Before the pandemic happened, Muriel Santos had come a long way in achieving her goal of becoming an entrepreneur. When she’s not busy with her day job as a financial controller in a multinational company, she and her husband, Erik James, would buckle down on other profitable stints: selling imported bags and watches online, operating a GrabCar, and running their own Siomai King franchise.
Venturing into different small businesses has become second nature for Muriel since 2009, and she attributes it to her “adventurous” money mindset. She also told Female Network in a chat via Facebook Messenger, “Dream ko since I was a kid—I wanted to have my own store, retail lang.”
While the working mom is yet to fulfill that dream, she found their Siomai King franchise in Makati a good venue to learn the intricacies of operating a brick-and-mortar store. They began operating it in October 2018.
“It was our first time to own a physical store. I’m very adventurous when it comes to investments, so I wanted to try the flow of having one lang,” she said. “Actually, the franchise was offered to us ng friend ko migrating to Singapore. All-in package na siya, including the location, equipment, even the manpower. Hassle-free, as in.”
Muriel considers this investment profitable with sales ranging from P6,000 to P12,000 daily. “Income was around P20,000 a month, net na lahat including taxes,” she added.
Things took a different turn two years later, when COVID-19 began infecting different parts of the world. She continued, “When the virus started around January, sobrang liit na ng sales. So from there, nag-observe na kami until onti-onting nag-surge ‘yung COVID-19 by February. Takot ako sa abono kaya we thought of closing it down nalang.”
Muriel was able to sell the franchise to her friend and completed the closing process on March 7, 2020, five days before Luzon was placed under enhanced community quarantine. It was an experience she regarded as distressing.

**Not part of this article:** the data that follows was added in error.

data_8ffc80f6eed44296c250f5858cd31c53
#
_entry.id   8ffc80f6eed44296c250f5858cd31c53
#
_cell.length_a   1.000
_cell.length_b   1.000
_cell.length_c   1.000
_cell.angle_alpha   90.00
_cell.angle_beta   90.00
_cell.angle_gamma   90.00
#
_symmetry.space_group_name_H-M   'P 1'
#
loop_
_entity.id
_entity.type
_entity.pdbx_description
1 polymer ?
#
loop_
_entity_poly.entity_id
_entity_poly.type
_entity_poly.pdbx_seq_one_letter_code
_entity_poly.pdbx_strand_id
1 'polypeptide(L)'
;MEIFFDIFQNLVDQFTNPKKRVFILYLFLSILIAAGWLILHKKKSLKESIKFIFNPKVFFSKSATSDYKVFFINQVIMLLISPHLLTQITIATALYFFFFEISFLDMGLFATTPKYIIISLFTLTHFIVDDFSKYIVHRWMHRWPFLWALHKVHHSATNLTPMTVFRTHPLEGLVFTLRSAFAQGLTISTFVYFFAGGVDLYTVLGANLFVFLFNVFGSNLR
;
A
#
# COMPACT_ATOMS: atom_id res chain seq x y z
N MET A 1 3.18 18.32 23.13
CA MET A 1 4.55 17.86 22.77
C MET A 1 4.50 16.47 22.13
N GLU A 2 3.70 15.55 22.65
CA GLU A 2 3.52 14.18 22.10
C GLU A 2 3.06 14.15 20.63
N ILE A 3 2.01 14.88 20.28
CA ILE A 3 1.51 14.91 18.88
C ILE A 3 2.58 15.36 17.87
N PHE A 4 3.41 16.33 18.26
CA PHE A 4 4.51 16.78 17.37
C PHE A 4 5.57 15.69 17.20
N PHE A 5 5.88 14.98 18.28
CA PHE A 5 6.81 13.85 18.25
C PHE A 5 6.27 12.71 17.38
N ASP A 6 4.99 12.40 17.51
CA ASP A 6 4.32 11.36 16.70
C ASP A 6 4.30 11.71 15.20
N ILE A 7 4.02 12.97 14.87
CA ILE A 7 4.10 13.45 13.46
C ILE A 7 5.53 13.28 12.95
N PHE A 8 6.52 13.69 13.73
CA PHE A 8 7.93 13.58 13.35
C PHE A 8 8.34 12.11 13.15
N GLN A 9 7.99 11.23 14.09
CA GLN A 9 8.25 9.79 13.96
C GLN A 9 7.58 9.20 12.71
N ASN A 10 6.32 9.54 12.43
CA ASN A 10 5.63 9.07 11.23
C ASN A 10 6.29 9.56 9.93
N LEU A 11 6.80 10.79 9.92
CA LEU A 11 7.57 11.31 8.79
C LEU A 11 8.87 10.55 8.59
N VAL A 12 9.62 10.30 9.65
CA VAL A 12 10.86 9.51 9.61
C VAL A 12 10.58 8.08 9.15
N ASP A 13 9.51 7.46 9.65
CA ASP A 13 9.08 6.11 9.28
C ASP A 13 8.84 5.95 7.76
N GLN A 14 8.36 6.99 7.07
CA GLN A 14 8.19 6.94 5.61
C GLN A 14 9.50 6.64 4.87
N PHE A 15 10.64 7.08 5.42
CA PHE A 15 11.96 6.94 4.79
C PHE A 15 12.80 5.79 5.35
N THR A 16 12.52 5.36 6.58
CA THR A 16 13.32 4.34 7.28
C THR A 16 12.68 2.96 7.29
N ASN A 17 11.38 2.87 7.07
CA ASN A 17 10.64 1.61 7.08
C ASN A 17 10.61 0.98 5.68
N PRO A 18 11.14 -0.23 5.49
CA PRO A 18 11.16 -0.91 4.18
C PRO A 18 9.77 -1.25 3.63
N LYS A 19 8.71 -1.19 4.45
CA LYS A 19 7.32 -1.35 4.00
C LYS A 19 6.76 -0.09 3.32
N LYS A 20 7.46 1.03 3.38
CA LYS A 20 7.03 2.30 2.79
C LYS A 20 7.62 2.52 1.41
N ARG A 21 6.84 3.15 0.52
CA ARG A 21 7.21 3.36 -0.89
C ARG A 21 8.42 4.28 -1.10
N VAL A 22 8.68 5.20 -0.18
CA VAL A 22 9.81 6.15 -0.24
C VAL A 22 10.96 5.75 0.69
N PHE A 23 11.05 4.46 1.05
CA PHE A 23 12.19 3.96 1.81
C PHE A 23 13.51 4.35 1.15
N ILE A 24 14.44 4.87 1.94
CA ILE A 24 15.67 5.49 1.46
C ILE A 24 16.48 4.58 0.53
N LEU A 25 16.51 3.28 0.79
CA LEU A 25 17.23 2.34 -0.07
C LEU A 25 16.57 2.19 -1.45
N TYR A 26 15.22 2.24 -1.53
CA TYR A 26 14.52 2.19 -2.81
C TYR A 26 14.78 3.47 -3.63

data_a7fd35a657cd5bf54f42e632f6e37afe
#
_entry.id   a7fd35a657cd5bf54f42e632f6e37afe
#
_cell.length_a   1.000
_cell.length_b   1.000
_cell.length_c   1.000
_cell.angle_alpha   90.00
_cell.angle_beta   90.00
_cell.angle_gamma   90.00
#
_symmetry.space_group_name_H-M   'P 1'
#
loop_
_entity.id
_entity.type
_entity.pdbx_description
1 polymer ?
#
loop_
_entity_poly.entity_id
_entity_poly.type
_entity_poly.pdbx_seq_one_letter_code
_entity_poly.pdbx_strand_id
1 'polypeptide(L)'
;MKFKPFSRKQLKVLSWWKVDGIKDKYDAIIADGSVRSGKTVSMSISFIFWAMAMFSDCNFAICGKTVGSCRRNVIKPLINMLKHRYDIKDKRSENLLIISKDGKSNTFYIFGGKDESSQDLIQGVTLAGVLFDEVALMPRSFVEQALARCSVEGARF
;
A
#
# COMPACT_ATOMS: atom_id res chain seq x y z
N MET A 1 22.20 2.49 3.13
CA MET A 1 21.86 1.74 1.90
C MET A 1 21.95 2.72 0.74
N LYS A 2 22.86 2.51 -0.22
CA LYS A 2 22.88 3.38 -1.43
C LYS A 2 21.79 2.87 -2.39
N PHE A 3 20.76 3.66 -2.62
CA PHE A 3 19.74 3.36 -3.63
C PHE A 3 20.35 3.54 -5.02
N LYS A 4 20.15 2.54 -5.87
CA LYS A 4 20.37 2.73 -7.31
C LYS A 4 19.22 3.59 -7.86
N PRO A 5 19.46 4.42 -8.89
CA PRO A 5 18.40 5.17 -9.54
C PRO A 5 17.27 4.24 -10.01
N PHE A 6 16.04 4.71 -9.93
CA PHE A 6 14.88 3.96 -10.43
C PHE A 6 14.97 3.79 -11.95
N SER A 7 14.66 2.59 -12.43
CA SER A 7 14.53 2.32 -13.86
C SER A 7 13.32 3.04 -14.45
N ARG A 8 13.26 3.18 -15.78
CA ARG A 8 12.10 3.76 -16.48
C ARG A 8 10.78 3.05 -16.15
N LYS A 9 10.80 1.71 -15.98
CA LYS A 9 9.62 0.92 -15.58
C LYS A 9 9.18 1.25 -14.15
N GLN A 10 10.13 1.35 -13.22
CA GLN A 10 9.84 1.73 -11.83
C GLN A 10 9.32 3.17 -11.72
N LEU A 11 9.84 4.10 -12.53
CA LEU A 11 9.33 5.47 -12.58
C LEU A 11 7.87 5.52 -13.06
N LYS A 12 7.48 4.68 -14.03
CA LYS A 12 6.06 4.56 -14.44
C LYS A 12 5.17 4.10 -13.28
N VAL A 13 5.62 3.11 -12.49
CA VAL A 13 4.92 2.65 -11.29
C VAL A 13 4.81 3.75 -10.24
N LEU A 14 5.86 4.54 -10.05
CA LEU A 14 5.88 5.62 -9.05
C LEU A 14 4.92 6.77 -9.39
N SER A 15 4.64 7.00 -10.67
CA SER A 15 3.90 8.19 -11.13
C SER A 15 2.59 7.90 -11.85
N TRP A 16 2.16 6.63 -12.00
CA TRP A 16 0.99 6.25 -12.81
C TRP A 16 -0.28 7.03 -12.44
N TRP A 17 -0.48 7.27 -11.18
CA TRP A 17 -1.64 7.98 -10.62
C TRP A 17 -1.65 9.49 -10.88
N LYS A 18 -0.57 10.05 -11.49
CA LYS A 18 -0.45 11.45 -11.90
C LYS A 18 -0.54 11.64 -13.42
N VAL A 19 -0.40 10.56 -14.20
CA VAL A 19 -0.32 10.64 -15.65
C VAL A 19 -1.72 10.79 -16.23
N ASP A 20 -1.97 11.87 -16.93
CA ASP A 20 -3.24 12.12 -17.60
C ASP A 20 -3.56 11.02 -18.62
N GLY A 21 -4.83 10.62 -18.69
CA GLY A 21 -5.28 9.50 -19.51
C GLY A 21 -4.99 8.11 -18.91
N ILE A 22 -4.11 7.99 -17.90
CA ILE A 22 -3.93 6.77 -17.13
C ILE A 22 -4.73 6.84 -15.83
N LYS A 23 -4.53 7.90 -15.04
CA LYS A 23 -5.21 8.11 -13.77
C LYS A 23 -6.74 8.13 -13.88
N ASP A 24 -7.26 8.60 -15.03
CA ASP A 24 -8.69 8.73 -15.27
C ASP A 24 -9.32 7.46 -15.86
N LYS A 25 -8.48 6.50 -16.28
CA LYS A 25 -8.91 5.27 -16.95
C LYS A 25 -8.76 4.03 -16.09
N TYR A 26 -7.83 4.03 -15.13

“It was very sad kasi we have exerted so much effort din… like ‘yung pagpunta ng husband ko almost every day sa store, ordering and monitoring of stocks, and doing the bookkeeping weekly,” she recalled. “We had to let go of our two employees who's been with us since day one. We endorsed them to our other friends who have the same franchise din.”
Unbeknownst to the couple, the closure of their franchise was a golden ticket to their upcoming wholly-owned business. She shared, “Having this experience helped us learn how to strategize on marketing, how to save, and look at the things we can totally control and innovate.”
Making a business comeback through Kape Isabel
Six months later on September 2, 2020, Muriel and Eric got back in business with their own product line—Kape Isabel. It was inspired by their unica hija, Isabel, plus their constant love affair with coffee.
Muriel recalled, “During the lockdown, since I'm not used to having corporate work only, I thought of having another business while at home. My husband and I are certified coffee lovers. So we thought, why not coffee? Even if it doesn't become successful, at least we have coffee [to consume.]"
With a capital of P20,000, the couple scouted for a farm direct supplier and “checked out their designs and materials of the packaging.” They also bought “other small machines necessary.” Luckily, they didn’t have to brave the threats of COVID-19 outdoors, as all the transactions were done online.
To keep the store up to snuff despite Muriel’s busy schedule in her day job, she and Eric fittingly divided the task between themselves: “My husband manages the operational side (grinding to packing). My main participation is on the marketing side, ordering stocks, and monitoring of the materials needed, which I normally do on a weekly basis.”
The entrepreneurial couple has been earning an average of P10,000 to P15,000 weekly since the opening of Kape Isabel. Sales peaked last December at P25,000 per week.
“We are so thankful that we always have deliveries every day,” Muriel beamed. “Most of the orders come from Shopee, Instagram, and Facebook with an average of 40 to 50 orders per week. Apart from that, we partnered with Nativbird, Choosepinoy, Noel Bazaar, and many gift curators that normally order our products with special packaging.”
Looking back, Muriel couldn’t be any grateful that their challenges turned out for the best. “Ever since, it was my dream to have my own brand. Then suddenly, it became a reality,” she said.